5. Cryogenic Quench: Cryogenics or deep freezing is done to make sure there is no retained Austenite during quenching. The amount of Martensite formed at quenching is a function of the lowest temperature encountered. At any given temperature of quenching there is a certain amount of Martensite and the balance is untransformed Austenite. This untransformed Austenite is very brittle and can cause loss of strength or hardness, dimensional instability, or cracking.

Surfactant-based Quenching Medium - Robb Gunter's "Super Quench"
Source: http://magichammer.freeservers.com/robb_gunter.htm

The Jet-Dry (or whatever you use for a rinse agent) does something chemically to the surface of the steel. It allows the salt in the mix to start attacking it as soon as it hits the air - make sure you have a LOT of clear water to rinse in ready at hand. These surfacants are wetting agents. They break down the surface tension of water allowing it to make contact with a material.

We've all dipped a cold piece of metal in water and seen a bubble-like "skin" form with dry metal under it. This is surface tension trapping a layer of air, it makes a fair heat shield. In a quench, steam will form a similar surface "skin" and prevent full contact with the water, insulating the steel from a proper chill. Wetting agents prevent the "skin" from forming.

Detergents do a somewhat similar job, they're emulsifiers allowing oils and water to mix. This prevents any oily residues from the fire from forming a "heat shield" surface layer. The salt in the water raises the specific heat of the water and draws the heat from the steel faster.

Stir it up to get it moving before you quench. Don't quench anything with more than 45- 50 points of carbon. Will harden mild steel to Rockwell 42-45 (in spite of common wisdom that says you can't harden mild steel).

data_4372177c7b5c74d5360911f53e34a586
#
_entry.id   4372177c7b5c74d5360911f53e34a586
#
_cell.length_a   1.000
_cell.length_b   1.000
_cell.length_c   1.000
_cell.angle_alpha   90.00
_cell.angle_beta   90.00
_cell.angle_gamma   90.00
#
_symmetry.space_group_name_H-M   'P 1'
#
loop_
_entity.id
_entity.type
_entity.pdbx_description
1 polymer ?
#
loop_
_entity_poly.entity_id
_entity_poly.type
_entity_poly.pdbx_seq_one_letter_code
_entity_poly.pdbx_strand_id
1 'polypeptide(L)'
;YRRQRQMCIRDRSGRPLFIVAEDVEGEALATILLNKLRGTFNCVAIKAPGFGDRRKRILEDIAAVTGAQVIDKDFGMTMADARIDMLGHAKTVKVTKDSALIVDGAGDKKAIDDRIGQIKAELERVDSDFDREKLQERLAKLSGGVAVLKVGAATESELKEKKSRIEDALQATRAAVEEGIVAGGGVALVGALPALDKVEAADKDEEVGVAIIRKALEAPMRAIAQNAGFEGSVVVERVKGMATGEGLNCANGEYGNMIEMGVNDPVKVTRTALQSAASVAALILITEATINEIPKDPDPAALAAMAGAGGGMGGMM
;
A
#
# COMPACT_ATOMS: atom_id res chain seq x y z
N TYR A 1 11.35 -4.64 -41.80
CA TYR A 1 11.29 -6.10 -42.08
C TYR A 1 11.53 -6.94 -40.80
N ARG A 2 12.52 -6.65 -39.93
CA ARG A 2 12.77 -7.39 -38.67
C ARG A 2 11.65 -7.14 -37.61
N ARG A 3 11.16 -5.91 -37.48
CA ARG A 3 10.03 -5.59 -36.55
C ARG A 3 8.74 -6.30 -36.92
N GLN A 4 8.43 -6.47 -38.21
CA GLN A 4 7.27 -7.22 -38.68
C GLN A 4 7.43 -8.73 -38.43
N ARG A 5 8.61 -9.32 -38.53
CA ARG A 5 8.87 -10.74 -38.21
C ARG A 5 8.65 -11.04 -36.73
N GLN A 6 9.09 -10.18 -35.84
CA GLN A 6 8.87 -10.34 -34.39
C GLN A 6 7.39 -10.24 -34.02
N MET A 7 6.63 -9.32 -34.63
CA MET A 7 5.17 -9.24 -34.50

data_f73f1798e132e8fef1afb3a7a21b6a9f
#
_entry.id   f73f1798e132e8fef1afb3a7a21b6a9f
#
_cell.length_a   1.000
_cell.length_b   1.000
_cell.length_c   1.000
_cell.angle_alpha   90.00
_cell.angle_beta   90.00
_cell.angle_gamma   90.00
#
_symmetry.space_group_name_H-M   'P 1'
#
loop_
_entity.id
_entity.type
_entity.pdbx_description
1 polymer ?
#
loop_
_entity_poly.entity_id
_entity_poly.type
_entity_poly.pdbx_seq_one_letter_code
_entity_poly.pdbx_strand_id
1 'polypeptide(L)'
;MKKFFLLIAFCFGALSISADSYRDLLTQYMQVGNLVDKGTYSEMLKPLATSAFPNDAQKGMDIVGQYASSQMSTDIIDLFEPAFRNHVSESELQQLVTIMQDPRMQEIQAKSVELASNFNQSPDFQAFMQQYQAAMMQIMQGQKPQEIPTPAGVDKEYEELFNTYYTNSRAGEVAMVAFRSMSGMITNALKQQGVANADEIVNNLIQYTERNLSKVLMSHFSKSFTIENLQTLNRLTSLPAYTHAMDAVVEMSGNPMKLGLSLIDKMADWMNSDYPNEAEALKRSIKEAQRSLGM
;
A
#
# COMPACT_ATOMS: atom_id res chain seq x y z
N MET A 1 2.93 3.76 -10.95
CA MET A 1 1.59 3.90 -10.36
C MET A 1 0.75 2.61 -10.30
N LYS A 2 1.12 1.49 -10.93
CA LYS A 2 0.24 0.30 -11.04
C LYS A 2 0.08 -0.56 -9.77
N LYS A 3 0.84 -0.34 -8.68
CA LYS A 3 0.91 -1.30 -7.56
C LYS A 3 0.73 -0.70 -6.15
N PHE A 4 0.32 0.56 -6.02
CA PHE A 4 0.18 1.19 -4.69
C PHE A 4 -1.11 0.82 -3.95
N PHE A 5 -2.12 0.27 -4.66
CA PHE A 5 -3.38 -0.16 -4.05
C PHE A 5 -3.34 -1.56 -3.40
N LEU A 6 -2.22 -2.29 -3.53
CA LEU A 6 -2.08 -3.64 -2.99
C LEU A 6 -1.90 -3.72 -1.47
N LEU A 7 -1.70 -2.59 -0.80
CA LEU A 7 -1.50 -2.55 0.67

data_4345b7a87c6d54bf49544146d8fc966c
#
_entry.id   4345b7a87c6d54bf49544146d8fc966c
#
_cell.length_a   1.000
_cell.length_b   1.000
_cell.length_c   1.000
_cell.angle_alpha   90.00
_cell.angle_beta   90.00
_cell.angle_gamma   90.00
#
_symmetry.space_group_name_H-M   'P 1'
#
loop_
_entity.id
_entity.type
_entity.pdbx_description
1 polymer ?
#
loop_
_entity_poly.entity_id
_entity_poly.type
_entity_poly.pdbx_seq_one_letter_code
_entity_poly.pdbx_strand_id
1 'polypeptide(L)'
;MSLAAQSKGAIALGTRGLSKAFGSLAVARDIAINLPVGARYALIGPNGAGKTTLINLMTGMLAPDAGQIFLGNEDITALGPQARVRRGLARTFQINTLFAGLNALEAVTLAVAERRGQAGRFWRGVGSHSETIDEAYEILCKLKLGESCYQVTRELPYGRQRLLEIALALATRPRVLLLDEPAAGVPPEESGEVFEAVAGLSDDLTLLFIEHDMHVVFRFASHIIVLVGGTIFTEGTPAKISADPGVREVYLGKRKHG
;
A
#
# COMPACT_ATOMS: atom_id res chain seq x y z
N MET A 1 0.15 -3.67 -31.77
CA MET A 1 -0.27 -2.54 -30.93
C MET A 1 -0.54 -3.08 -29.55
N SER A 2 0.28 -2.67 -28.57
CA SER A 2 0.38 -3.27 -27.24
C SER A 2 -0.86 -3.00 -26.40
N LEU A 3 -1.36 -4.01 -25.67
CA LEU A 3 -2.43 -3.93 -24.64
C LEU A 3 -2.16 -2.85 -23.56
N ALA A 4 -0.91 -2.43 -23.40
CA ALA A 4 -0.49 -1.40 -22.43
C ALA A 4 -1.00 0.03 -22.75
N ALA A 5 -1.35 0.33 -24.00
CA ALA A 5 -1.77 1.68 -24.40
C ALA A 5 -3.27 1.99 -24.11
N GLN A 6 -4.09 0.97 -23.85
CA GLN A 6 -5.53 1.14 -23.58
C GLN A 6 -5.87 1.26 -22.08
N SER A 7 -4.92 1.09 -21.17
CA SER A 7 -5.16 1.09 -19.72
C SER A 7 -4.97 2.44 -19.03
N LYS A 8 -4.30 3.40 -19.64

It's color coded - when you've exhausted the usefulness of the quench, it'll shift color from blue to green.


Source: Wikipedia,
the free encyclopedia
Tempering is a process of heat treating, which is used to increase the toughness of iron-based alloys. Tempering is usually performed after hardening, to reduce some of the excess hardness, and is done by heating the metal to a much lower temperature than was used for hardening. The exact temperature determines the amount of hardness removed, and depends on both the specific composition of the alloy and on the desired properties in the finished product. For instance, very hard tools are often tempered at low temperatures, while springs are tempered to much higher temperatures.

The following table shows approximately the temperature (Fahrenheit) indicated by the colors on steel:
Color Temp (°F) Usage
Very pale straw color 430° Stone drills for hardest stone
Yellow 450° Wood working tools, stone drills
Dark yellow 470° Hammers
Brownish yellow 490° Lathe tools
Brown 500°  
Brown tinged with purple 520° Drills, hard
Light purple 525° Drills
Dark purple tinged with blue 550° Watch springs, swords, hard cold chisels
Dark blue 565° Saws, cold chisels for soft iron
Very dark blue 600° Saws, screw drivers
Dark blue tinged with green 660° Too soft for any tools